18. I would just go to Wargames Foundry and use stuff from their Ancients range. Specifically their "Myceneans, Minoans, and the Trojan War" range, the "European Bronze Age" range, and pick and choose from some of the others. Many of these ranges have packs of "heroes" that would make decent PC's, and fit with the current overview of Glorantha. Me though, I want the Trollkin Forge stuff back! SDLeary
  19. Well, they were still around at the Dawn (including the Berenethtelli and the others from the game), so probably? ... although some tribes definitely fell apart, and presumably also clans that never actually joined tribes (should've thought of that, given KODP--it's just that by the end of Ride Like the Wind all the Rams we know of are in tribes...).
  20. We are trying to save and migrate them. We have no further specific news on that at this time. We want to preserve that content.
  21. "The mythical roleplaying game from the co-creator of RuneQuest is a legend in its own right, and continues to define epic adventure decades after its release. Pendragon is a fantasy RPG like no other... it represents a master of roleplaying and worldbuilding at the height of his powers." Recognition of Greg Stafford's genius in this great review of KING ARTHUR PENDRAGON 5.2 in the latest issue of Tabletop Gaming Magazine (May 2019): http://bit.ly/2IVCmD2
  22. I am having the exact same problem.
  23. Me too. The Fate SRD website has the highest level of formatting I'd care for.
  24. A small indie magician some of us are really into. You probably haven't heard of him, he's pretty obscure. (The alternative answer on a blog I read where people go to trolling each other with quotes from and about Slavoj Zizek would be "a Slovenian philosopher", which, really, would be just the shakeup the stodgy peoples of Genertela need.)
  25. Finally got hold of my slipcase, bestiary, and GM screen. They're rather splendid looking things. One thing that is bugging me at the moment, though, is how to deal with the GM screen. It looks cool to have the illusion rule on the spine to go with the other books. However, that sheet of paper is very light, and seems to be tricky to get in and out of the little half-box that holds everything together. I wondered if I should laminate it, or glue it to some thick card so it's a bit more robust. What do other people do to make their GM screen look nice in the slipcase, but still easy to get at its contents?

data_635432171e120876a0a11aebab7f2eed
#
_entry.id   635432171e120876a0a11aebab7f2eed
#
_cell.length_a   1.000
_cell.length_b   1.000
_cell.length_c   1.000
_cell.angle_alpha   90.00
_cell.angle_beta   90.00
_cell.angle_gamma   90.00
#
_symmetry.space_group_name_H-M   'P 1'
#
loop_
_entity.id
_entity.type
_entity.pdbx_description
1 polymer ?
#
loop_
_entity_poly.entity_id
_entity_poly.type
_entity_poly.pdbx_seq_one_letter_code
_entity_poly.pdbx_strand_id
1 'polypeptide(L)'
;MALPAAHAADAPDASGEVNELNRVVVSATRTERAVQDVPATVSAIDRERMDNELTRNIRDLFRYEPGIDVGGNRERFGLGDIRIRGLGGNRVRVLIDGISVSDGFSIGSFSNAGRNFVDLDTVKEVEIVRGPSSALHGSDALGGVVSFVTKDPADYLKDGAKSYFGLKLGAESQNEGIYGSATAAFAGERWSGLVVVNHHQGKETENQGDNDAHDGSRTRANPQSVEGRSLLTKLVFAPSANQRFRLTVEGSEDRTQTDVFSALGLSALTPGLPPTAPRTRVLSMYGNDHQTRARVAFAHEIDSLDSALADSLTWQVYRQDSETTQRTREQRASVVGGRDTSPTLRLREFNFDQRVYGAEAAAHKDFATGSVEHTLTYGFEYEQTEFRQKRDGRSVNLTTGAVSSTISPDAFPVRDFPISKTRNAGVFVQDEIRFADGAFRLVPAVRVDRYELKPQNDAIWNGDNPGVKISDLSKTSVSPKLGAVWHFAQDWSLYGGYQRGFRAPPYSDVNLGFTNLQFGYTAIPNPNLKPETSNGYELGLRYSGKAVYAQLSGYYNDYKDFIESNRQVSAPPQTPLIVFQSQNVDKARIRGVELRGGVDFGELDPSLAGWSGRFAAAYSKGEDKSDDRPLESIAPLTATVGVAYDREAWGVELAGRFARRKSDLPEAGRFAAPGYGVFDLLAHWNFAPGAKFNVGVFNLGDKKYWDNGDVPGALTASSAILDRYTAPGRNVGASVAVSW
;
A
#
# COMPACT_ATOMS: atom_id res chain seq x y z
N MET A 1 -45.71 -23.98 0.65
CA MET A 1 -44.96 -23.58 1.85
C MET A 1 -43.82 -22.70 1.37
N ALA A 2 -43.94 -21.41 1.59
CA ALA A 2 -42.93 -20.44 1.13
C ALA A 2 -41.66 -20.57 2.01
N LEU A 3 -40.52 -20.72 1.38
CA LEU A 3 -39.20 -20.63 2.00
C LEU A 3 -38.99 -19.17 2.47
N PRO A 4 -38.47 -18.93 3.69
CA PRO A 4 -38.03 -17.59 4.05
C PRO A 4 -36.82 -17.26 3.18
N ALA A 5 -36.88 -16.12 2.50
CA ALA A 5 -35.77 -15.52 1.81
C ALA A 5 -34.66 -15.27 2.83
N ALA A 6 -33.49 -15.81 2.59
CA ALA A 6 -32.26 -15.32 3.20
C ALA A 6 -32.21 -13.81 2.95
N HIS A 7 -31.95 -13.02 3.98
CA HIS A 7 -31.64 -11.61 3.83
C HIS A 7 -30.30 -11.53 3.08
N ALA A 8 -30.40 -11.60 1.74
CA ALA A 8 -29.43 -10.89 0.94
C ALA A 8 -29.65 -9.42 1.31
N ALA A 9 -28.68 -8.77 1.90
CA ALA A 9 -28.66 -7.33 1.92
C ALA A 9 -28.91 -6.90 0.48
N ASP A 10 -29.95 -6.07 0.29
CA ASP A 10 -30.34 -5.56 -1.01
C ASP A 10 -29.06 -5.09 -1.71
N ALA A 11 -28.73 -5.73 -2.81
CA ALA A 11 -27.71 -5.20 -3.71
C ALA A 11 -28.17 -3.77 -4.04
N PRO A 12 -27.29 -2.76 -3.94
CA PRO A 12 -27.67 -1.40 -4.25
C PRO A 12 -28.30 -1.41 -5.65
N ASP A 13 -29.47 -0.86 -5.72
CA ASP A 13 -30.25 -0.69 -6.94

26. Were tribes still around at the time of the zenith of the Darkness?
  27. As a mechanic, I can see the Augment chance being negative as a feature, not a bug. Any time a character wants to do two things at the same time that require both to work, making her augment one with the other and either get a bonus or a minus makes a lot of sense. EXAMPLES: Um has Hide at 75%, Move Quietly at 80%. He's trying to sneak up on a Lunar camp at night. He needs to both move in cover and be quiet, so the GM says he has to pick one skill, roll an Augment check, then use it on the other. Um Augments Hide with Move Quiet, hoping to roll under 80 and boost his Hide to 95%. Unfortunately, he rolls an 82, lowering his Hide to 55% because he's making noise. Luckily he rolls a 32 and manages to get up to the sentry undetected. Kat has Jump at 50% and Climb at 60%. She wants to move quickly through the trees to attack the Lunar camp from behind. She decides to augment Climb with Jump. She rolls a 42 and gets +20% Climb to 80%, then rolls 03. Crit Climb! She comes at the Lunars from the trees, surprising them and attacking without warning. Seems like a bit more fun and a bit more forgiving to the characters than making them roll both skills and succeed at both. With a miss on the Augment, Kat's Climb would still be 40% but requiring her to make both lowers her chance to 30%. Breaking it down, with Augment, 3% of the time she's got a 110% Climb, 10% of the time she's at 90%, 37% of the time, she's at 80% Climb, 47% of the time she's at 40% and if she fumbles (02%) she's at 10%. Rough math gives her about a 58% chance in the end. So the required Augment is definitely in her favor. With Um, forcing him to make two checks gives him a 60% chance of success, despite his high skills. With mandatory Augment, 80% the time he'll have a 95% Hide or better, 19% at 55% and 1% at 25% for a rough chance overall of 87%. He's rewarded for having two skills that synergize instead of punished. TLDR: Mandatory Augment is more fun and more player friendly that having them roll two skills separately to achieve a single result.